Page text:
Global Tiger Day: Are we on track to doubling wild tiger numbers?

As we celebrate Global Tiger Day and await imminent news from Nepal’s recently completed national tiger survey, WWF calls on governments of tiger range countries to commit to a series of global wild tiger counts. Three comprehensive counts, in 2016, 2020 and 2022, is the minimum required to track progress towards WWF’s goal of doubling wild tiger numbers by 2022 under our TX2 campaign.

 2016 is the mid-point between the St. Petersburg Declaration where the 13 tiger range countries committed to TX2 and the 2022 end-point for bringing wild tiger numbers up to 6000. Governments of the 13 tiger range countries endorsed the St. Petersburg Declaration and committed to the TX2 goal at the high-level Tiger Summit, hosted by the Russian Government and The World Bank in 2010.

© Tim Stewart / WWF-Canada
Tiger, Pench National Park, India

Determining the exact number of tigers in the wild is difficult as they are notoriously elusive and inhabit often remote and rugged terrain. For many countries, carrying out tiger counts has been prohibitively expensive and time-consuming. However with improved survey techniques and equipment, particularly cheaper and more durable camera traps, countries are more enabled to carry out these counts.

 Using these techniques,India and Nepal have for the first time conducted a joint survey in the Terai Arc Landscape that spans the two countries. Conducted early this year and covering protected areas, critical forest corridors, community forests, reserve forests and buffer zones, the joint effort marks a milestone in Indo-Nepal trans-boundary wildlife research and monitoring collaboration. The Nepal Government will be releasing results of the survey from areas within its Terai Arc Landscape boundary today, and a joint tiger status report will be issued later in the year.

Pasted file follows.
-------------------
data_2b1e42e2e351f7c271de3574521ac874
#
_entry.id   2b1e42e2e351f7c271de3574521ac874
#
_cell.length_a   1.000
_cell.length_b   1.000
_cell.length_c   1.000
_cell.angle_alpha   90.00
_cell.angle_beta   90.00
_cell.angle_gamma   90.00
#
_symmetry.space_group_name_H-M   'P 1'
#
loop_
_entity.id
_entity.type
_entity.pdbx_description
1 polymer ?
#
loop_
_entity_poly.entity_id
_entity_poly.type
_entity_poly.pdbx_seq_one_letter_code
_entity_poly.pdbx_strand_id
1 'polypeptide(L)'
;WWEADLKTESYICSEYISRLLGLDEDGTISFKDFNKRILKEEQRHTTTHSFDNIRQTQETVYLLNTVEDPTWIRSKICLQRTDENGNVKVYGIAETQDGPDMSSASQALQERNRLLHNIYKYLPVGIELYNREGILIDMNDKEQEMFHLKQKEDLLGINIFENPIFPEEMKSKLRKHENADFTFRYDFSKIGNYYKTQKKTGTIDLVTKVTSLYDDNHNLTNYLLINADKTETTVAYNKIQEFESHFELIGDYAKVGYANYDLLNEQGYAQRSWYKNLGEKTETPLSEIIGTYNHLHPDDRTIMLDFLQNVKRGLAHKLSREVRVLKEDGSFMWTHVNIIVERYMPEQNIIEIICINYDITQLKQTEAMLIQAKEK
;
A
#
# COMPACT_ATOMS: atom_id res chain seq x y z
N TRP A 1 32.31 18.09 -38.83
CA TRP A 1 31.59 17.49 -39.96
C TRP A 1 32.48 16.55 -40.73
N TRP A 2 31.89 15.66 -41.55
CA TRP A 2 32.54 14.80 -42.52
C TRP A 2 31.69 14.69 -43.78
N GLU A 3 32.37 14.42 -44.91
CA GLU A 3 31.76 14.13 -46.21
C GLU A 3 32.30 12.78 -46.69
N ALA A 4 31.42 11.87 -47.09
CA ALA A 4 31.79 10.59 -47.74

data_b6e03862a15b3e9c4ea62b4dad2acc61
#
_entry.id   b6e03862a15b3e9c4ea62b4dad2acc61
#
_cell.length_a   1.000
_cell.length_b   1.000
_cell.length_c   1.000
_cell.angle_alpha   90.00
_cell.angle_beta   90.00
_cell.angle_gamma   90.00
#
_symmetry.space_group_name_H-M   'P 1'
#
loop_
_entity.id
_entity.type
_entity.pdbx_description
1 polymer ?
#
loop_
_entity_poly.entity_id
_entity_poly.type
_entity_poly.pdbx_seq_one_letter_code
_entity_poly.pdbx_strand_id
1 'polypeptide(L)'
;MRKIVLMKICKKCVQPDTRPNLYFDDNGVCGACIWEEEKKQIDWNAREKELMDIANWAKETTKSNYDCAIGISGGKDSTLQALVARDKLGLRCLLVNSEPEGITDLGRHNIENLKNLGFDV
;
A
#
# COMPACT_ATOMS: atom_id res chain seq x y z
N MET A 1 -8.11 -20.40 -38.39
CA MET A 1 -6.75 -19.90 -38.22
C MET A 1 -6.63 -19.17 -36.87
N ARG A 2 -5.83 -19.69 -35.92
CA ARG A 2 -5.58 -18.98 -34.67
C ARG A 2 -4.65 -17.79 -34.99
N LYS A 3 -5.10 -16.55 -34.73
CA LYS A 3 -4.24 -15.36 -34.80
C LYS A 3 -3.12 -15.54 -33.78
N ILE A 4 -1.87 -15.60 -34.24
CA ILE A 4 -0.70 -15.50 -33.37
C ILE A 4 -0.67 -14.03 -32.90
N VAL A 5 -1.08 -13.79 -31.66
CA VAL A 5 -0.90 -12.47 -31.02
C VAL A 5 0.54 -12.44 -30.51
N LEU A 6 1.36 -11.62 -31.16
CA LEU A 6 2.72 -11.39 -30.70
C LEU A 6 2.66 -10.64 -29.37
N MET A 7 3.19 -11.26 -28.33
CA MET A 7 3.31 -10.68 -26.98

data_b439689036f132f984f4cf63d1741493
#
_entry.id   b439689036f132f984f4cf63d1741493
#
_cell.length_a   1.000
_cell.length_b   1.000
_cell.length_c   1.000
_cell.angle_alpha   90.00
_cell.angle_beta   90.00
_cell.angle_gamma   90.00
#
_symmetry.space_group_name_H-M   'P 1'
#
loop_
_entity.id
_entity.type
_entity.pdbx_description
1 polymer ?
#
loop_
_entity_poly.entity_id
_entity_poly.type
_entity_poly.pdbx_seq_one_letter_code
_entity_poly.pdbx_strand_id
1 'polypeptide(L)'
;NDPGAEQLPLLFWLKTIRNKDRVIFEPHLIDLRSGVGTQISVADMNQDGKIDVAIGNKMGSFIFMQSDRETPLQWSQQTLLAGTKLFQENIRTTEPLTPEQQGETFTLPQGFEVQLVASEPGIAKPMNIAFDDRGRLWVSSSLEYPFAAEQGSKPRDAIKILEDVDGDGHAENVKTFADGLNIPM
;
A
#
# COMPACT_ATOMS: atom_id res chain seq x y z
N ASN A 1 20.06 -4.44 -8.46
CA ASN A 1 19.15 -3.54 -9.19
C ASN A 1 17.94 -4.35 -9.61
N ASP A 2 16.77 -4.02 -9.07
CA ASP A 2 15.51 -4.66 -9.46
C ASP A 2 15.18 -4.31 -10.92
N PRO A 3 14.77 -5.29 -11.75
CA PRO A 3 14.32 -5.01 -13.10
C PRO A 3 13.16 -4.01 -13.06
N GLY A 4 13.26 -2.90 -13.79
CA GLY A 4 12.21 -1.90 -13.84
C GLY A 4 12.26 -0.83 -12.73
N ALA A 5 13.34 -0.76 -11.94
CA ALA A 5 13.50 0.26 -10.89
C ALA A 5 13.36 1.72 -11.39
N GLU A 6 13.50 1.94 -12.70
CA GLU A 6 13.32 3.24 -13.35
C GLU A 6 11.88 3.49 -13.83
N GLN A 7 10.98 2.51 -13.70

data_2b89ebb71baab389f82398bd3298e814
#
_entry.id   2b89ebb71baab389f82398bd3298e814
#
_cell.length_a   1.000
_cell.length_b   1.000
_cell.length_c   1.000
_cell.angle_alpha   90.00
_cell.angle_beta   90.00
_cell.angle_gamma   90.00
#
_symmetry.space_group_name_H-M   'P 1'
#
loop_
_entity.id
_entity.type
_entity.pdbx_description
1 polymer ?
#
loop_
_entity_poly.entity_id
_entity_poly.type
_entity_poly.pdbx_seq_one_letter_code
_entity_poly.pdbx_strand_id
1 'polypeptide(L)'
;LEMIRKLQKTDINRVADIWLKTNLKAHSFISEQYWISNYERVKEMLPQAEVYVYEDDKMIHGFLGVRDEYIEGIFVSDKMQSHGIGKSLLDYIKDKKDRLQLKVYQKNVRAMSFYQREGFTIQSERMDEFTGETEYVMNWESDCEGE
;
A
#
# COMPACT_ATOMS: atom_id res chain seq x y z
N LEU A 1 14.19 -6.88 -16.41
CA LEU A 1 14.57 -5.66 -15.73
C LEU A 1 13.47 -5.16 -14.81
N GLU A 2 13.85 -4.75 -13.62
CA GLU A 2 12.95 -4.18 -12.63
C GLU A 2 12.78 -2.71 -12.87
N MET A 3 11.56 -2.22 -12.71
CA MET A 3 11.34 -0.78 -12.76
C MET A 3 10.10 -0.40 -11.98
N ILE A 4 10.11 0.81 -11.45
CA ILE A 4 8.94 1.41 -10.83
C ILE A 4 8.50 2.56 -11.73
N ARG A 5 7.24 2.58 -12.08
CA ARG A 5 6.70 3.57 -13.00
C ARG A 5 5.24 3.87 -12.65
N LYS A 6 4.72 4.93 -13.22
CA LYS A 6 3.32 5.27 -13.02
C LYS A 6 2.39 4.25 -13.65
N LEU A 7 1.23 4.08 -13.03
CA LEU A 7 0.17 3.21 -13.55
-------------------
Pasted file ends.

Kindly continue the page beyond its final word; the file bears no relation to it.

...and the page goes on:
The two countries together with Russia are continuously assessing their wild tiger populations with results indicating that tiger numbers in those countries are beginning to stabilize, if not increase. While this indicates we are on track towards TX2 in some countries, the same may or may not hold true in the other tiger range countries.

 Experts from each tiger range country would need to agree on, as soon as possible, the methods and approaches to make this the first truly global census of wild tigers. Additionally, significant resources will need to be sourced and allocated for the task in each country. Survey results should then be the focus of a major high-level meeting of government heads that would entail an acknowledgement of progress, or lack thereof, and a re-commitment made towards TX2 at the half-way point.

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